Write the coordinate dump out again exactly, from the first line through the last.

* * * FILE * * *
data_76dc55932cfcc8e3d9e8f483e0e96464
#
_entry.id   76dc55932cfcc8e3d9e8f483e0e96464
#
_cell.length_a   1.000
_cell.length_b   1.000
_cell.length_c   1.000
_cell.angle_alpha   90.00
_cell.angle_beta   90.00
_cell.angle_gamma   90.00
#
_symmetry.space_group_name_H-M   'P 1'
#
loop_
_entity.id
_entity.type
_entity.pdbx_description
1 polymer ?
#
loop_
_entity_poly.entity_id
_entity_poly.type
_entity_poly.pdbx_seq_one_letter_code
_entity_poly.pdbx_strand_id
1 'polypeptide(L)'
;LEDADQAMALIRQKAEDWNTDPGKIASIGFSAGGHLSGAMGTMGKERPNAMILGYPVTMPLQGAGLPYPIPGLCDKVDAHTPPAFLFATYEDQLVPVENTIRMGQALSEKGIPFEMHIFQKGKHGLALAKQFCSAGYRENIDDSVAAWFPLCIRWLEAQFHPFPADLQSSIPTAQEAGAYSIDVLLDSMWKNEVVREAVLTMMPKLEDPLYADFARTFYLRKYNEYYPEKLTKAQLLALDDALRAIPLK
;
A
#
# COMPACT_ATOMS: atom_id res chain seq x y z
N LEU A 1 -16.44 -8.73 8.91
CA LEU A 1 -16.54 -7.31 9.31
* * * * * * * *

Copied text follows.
data_76dc55932cfcc8e3d9e8f483e0e96464
#
_entry.id   76dc55932cfcc8e3d9e8f483e0e96464
#
_cell.length_a   1.000
_cell.length_b   1.000
_cell.length_c   1.000
_cell.angle_alpha   90.00
_cell.angle_beta   90.00
_cell.angle_gamma   90.00
#
_symmetry.space_group_name_H-M   'P 1'
#
loop_
_entity.id
_entity.type
_entity.pdbx_description
1 polymer ?
#
loop_
_entity_poly.entity_id
_entity_poly.type
_entity_poly.pdbx_seq_one_letter_code
_entity_poly.pdbx_strand_id
1 'polypeptide(L)'
;LEDADQAMALIRQKAEDWNTDPGKIASIGFSAGGHLSGAMGTMGKERPNAMILGYPVTMPLQGAGLPYPIPGLCDKVDAHTPPAFLFATYEDQLVPVENTIRMGQALSEKGIPFEMHIFQKGKHGLALAKQFCSAGYRENIDDSVAAWFPLCIRWLEAQFHPFPADLQSSIPTAQEAGAYSIDVLLDSMWKNEVVREAVLTMMPKLEDPLYADFARTFYLRKYNEYYPEKLTKAQLLALDDALRAIPLK
;
A
#
# COMPACT_ATOMS: atom_id res chain seq x y z
N LEU A 1 -16.44 -8.73 8.91
CA LEU A 1 -16.54 -7.31 9.31